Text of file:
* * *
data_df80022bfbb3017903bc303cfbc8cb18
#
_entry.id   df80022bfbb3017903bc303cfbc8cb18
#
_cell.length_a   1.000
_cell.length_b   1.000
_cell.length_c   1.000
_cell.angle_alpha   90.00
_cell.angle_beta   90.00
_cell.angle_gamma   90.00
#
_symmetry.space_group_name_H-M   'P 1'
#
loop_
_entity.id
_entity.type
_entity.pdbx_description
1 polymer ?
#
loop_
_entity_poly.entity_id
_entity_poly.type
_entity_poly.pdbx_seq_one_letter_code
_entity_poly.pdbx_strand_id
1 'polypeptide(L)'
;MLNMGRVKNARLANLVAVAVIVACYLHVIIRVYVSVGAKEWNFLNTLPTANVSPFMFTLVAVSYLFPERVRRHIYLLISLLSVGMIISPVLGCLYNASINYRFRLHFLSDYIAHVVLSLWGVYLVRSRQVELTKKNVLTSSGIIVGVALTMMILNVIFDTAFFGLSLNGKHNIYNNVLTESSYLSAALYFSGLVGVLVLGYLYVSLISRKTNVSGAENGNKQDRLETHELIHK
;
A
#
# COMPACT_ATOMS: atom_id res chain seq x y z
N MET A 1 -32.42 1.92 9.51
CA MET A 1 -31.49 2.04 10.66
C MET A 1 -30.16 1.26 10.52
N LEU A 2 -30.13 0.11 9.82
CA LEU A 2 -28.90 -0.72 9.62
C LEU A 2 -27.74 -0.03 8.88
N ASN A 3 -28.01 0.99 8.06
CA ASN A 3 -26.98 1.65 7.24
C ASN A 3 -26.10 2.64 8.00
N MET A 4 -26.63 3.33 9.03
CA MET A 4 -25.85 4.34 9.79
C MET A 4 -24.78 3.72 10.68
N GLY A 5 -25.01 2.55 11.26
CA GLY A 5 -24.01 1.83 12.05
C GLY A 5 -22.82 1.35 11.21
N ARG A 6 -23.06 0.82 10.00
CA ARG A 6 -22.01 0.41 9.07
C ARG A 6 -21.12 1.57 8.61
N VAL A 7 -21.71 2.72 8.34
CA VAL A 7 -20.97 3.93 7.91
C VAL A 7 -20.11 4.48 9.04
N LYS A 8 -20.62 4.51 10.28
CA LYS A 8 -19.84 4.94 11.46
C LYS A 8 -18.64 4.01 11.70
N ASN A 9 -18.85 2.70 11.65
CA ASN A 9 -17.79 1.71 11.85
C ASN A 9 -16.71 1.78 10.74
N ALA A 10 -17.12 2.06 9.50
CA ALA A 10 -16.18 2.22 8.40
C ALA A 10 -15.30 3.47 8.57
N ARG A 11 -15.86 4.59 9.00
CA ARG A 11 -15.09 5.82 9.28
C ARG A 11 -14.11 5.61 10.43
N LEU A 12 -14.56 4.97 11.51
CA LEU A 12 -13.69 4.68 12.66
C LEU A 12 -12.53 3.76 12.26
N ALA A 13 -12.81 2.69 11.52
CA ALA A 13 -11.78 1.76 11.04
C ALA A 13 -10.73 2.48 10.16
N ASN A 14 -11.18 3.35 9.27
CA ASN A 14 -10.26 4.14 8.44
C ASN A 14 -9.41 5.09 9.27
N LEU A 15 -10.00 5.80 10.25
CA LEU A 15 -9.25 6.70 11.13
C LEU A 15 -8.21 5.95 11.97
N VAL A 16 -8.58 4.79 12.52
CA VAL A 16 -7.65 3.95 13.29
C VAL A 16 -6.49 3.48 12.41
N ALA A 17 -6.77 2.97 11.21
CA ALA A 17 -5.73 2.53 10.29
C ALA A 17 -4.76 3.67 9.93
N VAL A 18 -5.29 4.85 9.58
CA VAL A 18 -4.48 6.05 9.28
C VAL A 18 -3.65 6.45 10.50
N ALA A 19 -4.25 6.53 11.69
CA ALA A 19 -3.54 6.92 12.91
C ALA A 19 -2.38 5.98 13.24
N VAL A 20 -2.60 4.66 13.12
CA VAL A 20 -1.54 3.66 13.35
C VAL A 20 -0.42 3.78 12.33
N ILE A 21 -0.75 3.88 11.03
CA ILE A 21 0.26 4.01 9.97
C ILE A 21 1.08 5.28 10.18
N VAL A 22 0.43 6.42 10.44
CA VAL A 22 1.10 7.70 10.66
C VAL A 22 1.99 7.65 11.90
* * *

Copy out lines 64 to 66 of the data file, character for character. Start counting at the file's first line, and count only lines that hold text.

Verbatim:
N LEU A 12 -14.56 4.97 11.51
CA LEU A 12 -13.69 4.68 12.66
C LEU A 12 -12.53 3.76 12.26